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Bumble-bees trick plants in response to climate change

Stella Harwood May 28, 2020
Bumble-bees trick plants in response to climate change

In the ever-growing face of climate change it appears that while we’re one step behind, the bumble-bee is three steps ahead.

Trying to ignite a spark of action towards climate change often feels like trying to wake the dead. Sometimes, however, there’s a flicker of life. A sign nature is in this fight with us. The humble bumble-bee is one such example.

Recent years have brought the UK earlier springs and hotter summers. This has potential to throw nature out of balance. Flowers don’t bloom early enough, which disrupts the ecosystem.

As spring arrives, hibernating queen bees awake and the hive needs a lot of resources to stabilise her colony.

A study on bumble-bee behaviour

A recent study by ETH professors Consuelo De Moraes and Mark Mescher published in Science discovered bumble-bees have found a way to deal with irregular flowering and a lack of pollen.

The study found bumble-bees damage the leaves of plants that have yet to flower by ‘biting’ them. This stimulates the plant to produce new flowers, accelerating the process by between four and six weeks

Image by Janneke Alkema from Pixabay


The study was launched after researchers noticed bumble-bees were nibbling at leaves without eating the pieces or carrying them back to the hive.

Tests were carried out on two bee groups. One microcolony was given lots of nectar, the other none. When both colonies were exposed to flowerless plants, in this case black mustard, researchers found the bees deprived of pollen nibbled the plants more.

Researchers were unable to reproduce the process, showing bumble-bees are one step ahead of us.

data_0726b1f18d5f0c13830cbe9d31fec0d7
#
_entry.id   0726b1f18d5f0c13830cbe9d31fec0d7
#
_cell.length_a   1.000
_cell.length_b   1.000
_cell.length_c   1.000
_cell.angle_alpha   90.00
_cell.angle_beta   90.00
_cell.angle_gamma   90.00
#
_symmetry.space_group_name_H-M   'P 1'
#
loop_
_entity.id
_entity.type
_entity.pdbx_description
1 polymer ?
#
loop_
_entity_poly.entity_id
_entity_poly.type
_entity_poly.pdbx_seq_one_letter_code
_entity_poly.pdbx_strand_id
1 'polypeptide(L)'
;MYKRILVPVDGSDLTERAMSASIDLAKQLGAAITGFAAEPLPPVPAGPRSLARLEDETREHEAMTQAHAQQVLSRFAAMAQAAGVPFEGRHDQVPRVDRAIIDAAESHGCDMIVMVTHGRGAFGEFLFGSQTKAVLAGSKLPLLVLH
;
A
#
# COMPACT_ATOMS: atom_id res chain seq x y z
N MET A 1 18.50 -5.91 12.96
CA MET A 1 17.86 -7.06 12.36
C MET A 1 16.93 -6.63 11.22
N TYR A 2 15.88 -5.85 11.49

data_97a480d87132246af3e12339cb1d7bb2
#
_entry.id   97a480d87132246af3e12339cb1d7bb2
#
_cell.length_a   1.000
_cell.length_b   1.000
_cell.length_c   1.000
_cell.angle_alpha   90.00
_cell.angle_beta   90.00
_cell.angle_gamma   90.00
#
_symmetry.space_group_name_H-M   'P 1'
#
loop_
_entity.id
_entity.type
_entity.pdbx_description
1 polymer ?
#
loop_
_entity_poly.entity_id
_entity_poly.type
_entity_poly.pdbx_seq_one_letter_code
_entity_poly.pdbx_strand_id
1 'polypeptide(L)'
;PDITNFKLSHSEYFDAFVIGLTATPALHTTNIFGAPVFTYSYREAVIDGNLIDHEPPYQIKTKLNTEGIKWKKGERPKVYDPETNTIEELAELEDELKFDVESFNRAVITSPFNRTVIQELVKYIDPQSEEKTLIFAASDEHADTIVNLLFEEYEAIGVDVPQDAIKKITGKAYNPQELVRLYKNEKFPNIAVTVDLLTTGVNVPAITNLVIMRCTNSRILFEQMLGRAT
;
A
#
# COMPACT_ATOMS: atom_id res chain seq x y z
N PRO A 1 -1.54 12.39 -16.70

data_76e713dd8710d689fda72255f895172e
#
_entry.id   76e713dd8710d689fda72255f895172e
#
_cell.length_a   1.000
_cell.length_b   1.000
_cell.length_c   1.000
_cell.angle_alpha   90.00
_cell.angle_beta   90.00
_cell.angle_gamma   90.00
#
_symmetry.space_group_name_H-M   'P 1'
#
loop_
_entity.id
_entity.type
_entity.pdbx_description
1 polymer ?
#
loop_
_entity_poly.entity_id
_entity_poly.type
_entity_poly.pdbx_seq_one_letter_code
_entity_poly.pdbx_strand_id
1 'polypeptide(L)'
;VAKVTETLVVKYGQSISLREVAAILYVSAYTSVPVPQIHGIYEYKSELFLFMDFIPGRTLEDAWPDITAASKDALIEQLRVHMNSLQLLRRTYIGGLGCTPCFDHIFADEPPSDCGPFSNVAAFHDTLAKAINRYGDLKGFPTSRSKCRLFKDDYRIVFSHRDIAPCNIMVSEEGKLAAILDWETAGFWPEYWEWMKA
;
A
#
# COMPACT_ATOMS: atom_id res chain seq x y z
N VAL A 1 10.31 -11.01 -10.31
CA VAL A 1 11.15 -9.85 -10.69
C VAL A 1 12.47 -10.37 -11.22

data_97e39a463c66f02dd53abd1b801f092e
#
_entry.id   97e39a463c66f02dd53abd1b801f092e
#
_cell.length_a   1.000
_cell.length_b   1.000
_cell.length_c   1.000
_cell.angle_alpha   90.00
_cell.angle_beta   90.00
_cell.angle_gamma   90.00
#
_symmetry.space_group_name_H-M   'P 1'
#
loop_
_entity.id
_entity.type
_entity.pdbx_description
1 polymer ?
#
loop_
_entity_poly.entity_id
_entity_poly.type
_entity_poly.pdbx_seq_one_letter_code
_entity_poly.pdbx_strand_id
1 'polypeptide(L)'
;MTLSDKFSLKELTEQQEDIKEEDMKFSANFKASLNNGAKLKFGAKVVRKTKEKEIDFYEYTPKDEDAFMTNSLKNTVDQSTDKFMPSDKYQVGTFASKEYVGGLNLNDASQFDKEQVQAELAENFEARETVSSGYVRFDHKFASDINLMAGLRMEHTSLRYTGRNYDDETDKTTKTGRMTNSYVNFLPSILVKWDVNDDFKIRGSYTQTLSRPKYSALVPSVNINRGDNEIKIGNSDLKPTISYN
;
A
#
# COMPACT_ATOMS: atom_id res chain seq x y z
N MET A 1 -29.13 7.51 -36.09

Stress-induced flowering

Stress-induced flowering is what prompts a plant to open earlier than normal. It’s a response intended to ensure the flower can reproduce before it is eaten.

Kiyotoshi Takeno, in her study of Botany, noted: “Stress-induced flowering can be considered the ultimate adaptability to stress because flowering results in the reproduction that ensures survival as a species.”

While plants can react to multiple stress factors including light, temperature and poor nutrition, bees have wasted no time waiting.

Plants and pollinators

Plants and pollinators rely on each other for survival and the importance of synchronisation shouldn’t be underplayed. Bumble-bees need pollen for nutrients, it’s their most important source of protein. An average hive can collect 100lb of pollen in one season.

Plant and pollinator are mutualist partners as part of the ‘balance of nature’.

Why this is important

About 75% of plants require pollination, including most of the crops we eat.

The planet needs bees to sustain a healthy environment and economy. Bees give us so much, from the food we eat to the cotton we wear. They play a major part in our lives.

Almost all crops are visited by bees – they are responsible for $30 billion a year to the global economy. If bees struggle, we struggle.

Luckily, as Mescher and Moraes discovered, bees are one step ahead of the game. While we make their lives harder via pesticides and loss of habitat, bees are finding ways to ensure flower growth.

Recognising bees’ importance is the first step in supporting them.

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